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Thumbnail Map 1 IBRU Arctic map 10-01-23 (revised Russia claimed) 3300x2700

IBRU: Durham University’s Centre for Borders Research has updated its Arctic Maps Series to reflect the addendum that Canada filed with the Commission on the Limits of the Continental Shelf (CLCS) on 22 December 2022. This addendum added 241,000 square nautical miles (827,000 square kilometres) to the area identified by Canada as part of its extended continental shelf (ECS), bringing the total area of Canada’s submission to 593,000 square nautical miles (2,036,000 square kilometres).

Canada’s Arctic ECS submission, like the submissions made by Russia and the Kingdom of Denmark, are awaiting recommendations by the CLCS, an international body that was established by the United Nations Convention on the Law of the sea to assess the science behind ECS submissions. The CLCS has already made recommendations on Norway’s and Iceland’s submissions, and the United States has not yet made a submission.

IBRU’s Arctic map series

IBRU began producing its maps of Arctic maritime jurisdictions in 2008. The main map – ‘Maritime jurisdiction and boundaries in the Arctic region’ – shows extended continental shelves, internal waters, territorial seas, and exclusive economic zones (EEZs), as well as a number of special maritime areas and agreed maritime boundaries. Other maps in the series include a map of the Central Arctic Ocean (available in colour or black and white versions), focus maps on each Arctic state’s Central Arctic Ocean claims, and maps of how individual states’ claims have evolved as they have amended their submissions.

With this latest update, IBRU adds, for the first time, a map presenting the evolution of Canada’s claim, highlighting the difference between Canada’s original 2019 claim and its 2022 addendum.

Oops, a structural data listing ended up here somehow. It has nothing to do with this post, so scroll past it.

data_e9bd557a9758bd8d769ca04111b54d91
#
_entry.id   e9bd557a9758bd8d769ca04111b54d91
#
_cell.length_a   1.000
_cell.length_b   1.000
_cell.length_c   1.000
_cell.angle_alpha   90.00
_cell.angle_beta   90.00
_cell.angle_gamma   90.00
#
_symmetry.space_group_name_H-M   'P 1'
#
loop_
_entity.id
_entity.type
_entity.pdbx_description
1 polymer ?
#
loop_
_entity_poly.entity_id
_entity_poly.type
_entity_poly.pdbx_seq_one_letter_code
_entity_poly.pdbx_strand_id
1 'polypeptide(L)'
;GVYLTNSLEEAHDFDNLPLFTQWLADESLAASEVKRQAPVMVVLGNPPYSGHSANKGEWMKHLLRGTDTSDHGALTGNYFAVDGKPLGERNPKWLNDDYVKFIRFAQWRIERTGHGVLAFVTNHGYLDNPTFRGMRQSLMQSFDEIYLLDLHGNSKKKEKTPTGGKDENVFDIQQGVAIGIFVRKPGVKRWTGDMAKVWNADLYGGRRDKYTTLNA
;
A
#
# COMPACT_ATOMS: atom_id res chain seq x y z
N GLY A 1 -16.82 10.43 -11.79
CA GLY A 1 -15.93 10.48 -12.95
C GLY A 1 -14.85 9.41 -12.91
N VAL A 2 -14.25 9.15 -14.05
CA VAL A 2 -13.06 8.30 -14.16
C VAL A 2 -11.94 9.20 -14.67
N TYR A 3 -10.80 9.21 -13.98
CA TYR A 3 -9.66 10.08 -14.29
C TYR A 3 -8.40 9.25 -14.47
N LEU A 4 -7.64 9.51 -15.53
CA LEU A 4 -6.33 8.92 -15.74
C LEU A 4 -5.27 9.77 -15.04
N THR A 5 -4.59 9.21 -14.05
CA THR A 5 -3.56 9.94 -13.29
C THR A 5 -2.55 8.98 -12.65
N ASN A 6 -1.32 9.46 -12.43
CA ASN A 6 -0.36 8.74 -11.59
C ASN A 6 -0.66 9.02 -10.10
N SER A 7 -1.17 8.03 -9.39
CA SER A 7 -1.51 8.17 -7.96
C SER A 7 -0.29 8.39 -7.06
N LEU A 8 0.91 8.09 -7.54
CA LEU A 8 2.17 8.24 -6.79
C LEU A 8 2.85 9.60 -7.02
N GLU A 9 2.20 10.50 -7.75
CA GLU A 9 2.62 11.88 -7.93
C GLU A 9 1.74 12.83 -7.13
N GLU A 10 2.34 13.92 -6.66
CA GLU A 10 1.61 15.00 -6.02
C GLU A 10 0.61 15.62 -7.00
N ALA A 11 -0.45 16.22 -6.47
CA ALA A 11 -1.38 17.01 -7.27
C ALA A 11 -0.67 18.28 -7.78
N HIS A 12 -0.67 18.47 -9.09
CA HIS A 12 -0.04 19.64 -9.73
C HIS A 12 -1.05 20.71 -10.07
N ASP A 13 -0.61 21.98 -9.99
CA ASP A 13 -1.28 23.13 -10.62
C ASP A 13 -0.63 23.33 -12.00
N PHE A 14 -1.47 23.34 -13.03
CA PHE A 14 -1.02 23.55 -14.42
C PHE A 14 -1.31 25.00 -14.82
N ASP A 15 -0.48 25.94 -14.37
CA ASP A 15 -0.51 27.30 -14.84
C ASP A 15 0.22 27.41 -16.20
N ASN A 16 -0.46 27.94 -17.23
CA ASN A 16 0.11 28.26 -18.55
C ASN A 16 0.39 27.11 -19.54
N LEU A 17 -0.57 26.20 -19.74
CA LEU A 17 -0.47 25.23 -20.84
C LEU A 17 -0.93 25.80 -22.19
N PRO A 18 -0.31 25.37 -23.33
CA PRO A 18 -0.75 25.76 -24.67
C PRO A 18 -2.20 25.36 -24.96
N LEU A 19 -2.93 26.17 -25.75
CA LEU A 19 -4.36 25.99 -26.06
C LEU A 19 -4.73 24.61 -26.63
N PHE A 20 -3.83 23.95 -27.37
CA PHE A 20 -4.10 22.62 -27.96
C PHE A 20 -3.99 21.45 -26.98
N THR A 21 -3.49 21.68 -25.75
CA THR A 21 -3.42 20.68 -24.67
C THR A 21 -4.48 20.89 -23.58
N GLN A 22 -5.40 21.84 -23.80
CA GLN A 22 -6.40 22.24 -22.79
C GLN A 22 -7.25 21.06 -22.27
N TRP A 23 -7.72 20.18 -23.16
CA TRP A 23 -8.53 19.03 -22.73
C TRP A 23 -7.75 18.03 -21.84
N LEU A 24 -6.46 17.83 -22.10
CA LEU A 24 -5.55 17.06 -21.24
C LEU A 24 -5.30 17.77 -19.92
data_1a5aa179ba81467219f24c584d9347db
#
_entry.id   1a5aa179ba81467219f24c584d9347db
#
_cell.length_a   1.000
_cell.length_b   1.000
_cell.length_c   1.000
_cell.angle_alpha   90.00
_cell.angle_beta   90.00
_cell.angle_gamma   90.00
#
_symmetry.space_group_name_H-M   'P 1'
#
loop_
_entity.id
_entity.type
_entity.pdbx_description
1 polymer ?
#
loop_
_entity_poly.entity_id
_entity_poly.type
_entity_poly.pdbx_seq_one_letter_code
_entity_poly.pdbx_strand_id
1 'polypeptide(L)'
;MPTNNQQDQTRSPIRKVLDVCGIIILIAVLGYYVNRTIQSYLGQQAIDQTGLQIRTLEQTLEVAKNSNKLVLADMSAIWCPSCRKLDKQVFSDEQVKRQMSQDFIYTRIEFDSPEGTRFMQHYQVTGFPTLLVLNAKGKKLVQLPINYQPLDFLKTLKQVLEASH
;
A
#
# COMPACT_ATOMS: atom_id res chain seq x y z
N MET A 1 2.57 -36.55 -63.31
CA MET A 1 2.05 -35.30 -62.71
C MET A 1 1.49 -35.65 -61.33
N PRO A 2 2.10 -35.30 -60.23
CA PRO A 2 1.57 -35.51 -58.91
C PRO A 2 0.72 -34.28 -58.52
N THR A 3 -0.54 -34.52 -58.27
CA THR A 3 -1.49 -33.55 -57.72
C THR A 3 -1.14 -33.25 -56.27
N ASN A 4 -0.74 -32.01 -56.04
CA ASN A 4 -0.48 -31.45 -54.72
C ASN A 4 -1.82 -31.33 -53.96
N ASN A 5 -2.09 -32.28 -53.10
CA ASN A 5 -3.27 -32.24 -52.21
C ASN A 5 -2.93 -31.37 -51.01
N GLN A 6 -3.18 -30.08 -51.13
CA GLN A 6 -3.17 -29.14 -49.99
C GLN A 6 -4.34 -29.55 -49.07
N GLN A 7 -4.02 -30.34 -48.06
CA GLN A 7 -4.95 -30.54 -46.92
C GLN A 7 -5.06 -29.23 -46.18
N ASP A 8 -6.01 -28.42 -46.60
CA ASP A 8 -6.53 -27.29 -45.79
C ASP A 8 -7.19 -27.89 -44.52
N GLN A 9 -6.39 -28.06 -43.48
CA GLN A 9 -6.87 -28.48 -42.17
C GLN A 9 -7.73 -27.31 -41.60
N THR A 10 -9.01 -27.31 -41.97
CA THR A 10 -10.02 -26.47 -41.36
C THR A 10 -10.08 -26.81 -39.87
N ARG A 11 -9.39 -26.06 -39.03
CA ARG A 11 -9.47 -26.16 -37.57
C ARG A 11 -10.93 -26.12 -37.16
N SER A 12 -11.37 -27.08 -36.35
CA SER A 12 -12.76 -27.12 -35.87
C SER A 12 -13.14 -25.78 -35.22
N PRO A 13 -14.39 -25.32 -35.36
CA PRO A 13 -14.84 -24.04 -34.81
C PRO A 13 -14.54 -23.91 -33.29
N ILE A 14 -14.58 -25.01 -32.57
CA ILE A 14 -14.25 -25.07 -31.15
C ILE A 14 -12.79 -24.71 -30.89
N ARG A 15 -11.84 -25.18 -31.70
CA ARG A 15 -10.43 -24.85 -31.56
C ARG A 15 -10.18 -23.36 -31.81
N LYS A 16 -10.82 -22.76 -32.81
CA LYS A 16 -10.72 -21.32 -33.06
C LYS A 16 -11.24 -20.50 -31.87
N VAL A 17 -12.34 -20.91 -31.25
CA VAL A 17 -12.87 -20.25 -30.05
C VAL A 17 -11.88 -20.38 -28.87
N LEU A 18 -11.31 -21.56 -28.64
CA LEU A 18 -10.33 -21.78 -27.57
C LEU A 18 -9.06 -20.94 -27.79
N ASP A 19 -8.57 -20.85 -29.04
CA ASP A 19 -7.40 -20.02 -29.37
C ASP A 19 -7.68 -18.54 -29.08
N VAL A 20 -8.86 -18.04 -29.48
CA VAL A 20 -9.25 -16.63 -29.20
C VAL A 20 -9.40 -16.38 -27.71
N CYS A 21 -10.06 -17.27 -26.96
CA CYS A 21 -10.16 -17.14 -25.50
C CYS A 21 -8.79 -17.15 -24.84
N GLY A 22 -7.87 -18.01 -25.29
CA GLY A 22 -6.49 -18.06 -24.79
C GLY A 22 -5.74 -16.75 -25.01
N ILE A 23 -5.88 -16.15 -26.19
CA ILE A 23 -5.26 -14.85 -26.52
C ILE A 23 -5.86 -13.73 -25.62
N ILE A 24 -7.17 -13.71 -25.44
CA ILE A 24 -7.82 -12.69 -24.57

2023 Updated Arctic Maps Banner

Triple overlap at the North Pole

With Canada’s 2022 addendum, all three of the main Central Arctic Ocean states (Canada, Denmark, and Russia) have ECSs that reach across the Central Arctic Ocean to the limits of the opposing state’s EEZ. Denmark began this trend with its submission in 2014 where its ECS extended to the limits of Russia’s EEZ, although Russia, at the time, was limiting its claim in the direction of Greenland and Canada to just past the North Pole. Russia’s 2021 addendum adjusted its claim to more closely parallel Denmark’s, with Russia’s ECS now extending to the limits of the Canadian and Danish EEZs. Canada’s 2022 addendum follows suit, with its ECS now abutting Russia’s EEZ.

One result of Canada’s 2022 addendum is that one of the two unclaimed areas of the Central Arctic Ocean’s seabed – a small area in the Western Arctic – has now been identified by Canada as part of its ECS. The only remaining unclaimed area is a small patch just east of the North Pole.

Another result of the Canadian addendum is a significant expansion in the area along the Lomonosov Ridge that Canada, Russia, and the Kingdom of Denmark each identify as part of their ECS. This area of ‘triple overlap’ is now 217,000 square nautical miles (747,000 square kilometres).

IBRU’s Director, Professor Philip Steinberg, stresses that states’ expansive and overlapping claims should not be a cause for concern. “The ECS system was set up with the understanding that in many cases, for geologic reasons, there would be overlapping areas in adjacent states’ continental shelves. The Law of the Sea calls for states to submit data showing the maximum extent of their claims, and negotiations over areas of overlap are to commence only after the science has been assessed and the CLCS recommendations have been made. So, in submitting overlapping data, the states are doing exactly what they’re supposed to be doing according to the Law of the Sea.”

Steinberg also noted that although a state has exclusive rights to the resources of the seabed in their ECS, these are the only rights that accrue there as the water column above the seabed in the ECS remains High Seas.

View the updated maps